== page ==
A study in PNAS reported an alternative model for the emergence of new strains of bird flu, looking at the immunity of bird populations rather than the ability of viruses to acquire the necessary mutations.
Dr Jeremy Rossman, Lecturer in Virology, University of Kent, said:
“The recent study by Wikramaratna, Pybus and Gupta provides a novel explanation for the emergence of highly pathogenic strains of avian influenza virus (HPAI or Highly Pathogenic Avian Influenza, frequently referred to as H5N1). The emergence of HPAI strains is of great concern as they have devastating consequences to farmed poultry and can have up to 60 % case-fatality-rates in humans, though current strains do not appear to be capable of spreading through the human population. Previous studies have focused on the unique genetic attributes of HPAI strains in the hope of understanding the reasons for their pathogenicity and the genetic changes that are necessary to create new HPAI strains.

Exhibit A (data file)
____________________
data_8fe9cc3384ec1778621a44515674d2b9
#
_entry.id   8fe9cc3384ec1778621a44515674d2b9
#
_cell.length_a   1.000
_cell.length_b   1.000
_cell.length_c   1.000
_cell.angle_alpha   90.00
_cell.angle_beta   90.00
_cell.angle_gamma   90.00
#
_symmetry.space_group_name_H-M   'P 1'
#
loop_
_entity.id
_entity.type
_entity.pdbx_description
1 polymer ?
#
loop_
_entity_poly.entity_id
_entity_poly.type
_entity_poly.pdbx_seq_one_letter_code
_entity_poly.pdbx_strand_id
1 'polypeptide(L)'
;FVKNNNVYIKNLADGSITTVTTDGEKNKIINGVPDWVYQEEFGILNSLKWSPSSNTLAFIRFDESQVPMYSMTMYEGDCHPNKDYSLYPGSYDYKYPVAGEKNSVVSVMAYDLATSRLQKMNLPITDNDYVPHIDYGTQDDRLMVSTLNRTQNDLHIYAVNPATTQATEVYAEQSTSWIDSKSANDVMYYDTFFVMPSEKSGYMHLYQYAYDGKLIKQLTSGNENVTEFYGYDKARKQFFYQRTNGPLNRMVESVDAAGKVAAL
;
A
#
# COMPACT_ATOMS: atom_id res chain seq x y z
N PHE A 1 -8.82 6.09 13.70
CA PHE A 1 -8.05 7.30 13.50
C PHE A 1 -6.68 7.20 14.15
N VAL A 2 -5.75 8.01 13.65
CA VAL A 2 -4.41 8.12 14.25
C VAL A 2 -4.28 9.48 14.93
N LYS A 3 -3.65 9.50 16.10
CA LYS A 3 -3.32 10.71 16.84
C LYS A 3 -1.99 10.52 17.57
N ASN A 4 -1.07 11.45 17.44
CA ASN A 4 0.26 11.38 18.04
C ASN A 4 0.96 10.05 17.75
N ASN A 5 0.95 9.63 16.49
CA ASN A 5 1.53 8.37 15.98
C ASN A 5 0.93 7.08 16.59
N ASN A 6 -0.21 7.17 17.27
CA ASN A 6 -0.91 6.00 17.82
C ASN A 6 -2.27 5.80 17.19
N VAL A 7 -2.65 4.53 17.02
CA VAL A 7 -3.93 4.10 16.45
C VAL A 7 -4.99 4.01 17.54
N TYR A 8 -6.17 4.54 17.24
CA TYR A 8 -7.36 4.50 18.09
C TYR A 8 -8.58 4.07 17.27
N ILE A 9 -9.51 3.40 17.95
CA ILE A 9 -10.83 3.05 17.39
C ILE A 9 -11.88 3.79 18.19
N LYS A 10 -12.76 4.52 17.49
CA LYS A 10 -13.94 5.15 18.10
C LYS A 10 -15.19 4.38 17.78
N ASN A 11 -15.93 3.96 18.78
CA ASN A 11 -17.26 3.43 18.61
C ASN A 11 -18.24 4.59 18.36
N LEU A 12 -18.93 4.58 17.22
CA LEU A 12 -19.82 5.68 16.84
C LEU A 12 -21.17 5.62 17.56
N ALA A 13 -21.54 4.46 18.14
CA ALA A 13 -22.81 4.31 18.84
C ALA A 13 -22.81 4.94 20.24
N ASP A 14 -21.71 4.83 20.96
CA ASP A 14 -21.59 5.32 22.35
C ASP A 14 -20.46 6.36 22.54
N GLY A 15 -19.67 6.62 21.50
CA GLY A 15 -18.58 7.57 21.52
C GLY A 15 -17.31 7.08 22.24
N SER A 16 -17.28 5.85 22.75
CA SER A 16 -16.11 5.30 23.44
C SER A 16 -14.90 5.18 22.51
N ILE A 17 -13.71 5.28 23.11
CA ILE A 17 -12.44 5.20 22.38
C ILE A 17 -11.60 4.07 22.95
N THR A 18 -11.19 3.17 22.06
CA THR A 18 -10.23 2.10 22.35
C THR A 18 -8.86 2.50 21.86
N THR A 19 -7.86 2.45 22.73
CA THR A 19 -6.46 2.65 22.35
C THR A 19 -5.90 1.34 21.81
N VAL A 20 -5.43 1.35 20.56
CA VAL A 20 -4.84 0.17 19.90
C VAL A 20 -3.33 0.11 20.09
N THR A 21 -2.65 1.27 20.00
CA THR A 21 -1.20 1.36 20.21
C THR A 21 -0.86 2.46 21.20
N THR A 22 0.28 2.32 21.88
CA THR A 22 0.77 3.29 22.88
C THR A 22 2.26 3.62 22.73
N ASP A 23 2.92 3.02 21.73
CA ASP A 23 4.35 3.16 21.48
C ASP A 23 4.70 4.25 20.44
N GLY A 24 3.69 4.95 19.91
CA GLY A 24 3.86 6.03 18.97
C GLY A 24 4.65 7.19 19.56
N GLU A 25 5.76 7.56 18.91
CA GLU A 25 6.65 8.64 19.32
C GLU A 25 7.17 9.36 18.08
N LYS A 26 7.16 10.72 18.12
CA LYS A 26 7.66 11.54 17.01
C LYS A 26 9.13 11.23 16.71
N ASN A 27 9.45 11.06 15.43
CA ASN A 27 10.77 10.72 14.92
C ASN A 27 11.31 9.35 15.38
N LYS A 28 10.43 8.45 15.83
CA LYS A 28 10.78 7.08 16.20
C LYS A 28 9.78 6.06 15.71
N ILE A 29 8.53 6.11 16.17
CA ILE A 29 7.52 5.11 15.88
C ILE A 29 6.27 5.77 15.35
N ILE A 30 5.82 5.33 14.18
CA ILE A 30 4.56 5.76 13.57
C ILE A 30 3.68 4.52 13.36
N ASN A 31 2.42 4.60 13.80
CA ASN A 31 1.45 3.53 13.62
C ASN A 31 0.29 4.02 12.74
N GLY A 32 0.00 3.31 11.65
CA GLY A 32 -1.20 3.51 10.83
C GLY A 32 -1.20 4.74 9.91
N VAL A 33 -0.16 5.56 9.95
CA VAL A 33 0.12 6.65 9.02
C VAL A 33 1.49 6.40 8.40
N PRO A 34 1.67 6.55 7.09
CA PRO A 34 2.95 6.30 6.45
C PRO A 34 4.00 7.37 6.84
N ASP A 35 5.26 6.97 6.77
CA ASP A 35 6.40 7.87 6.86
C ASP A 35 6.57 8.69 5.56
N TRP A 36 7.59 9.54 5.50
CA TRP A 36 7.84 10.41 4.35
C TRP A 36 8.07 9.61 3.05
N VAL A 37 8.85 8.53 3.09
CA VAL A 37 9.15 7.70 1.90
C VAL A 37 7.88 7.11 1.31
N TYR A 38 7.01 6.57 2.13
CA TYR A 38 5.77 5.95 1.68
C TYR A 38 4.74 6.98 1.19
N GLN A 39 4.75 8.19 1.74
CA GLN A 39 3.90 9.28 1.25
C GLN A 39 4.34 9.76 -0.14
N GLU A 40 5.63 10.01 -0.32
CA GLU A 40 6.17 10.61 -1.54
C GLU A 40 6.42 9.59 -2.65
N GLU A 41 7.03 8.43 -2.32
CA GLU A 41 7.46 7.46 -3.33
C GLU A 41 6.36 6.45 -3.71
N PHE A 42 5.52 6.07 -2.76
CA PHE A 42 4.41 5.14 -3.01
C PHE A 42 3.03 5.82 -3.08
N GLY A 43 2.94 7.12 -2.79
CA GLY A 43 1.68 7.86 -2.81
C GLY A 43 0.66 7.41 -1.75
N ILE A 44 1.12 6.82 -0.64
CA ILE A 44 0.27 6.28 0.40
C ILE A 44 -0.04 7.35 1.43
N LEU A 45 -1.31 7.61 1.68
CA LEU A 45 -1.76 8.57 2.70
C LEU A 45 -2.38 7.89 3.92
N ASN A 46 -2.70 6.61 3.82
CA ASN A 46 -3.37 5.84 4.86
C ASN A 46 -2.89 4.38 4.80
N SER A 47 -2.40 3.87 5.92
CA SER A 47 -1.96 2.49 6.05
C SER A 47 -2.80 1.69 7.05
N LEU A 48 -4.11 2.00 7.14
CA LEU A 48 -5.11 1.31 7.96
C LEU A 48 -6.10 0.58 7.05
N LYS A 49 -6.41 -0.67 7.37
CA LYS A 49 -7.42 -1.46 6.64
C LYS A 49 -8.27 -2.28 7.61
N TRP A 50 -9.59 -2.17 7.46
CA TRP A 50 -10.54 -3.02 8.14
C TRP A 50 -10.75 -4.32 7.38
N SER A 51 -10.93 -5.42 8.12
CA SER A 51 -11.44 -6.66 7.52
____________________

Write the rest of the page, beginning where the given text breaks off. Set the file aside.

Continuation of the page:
“Gupta and colleagues take a novel calculation-based approach, examining the ecological factors that contribute to novel HPAI strain emergence. The authors discover that there is a direct correlation between the longevity of bird species and the prevalence of influenza virus in the population. It is also suggested that HPAI strains are more likely to emerge in short-lived bird species, as they lack the immunity to influenza viruses present in long-lived species. This suggests that influenza virus infections in long-lived birds may be similar to human infections and may explain why highly pathogenic influenza viruses rarely emerge directly in humans. The authors also make the important observation that interaction between birds of different life-spans can enhance the emergence and persistence of HPAI in both bird populations. This observation is important for understanding HPAI emergence; however, it is unlikely that it will impact farming practice as the infection risk of wild birds on domestic poultry is already known and all infected flocks are currently culled.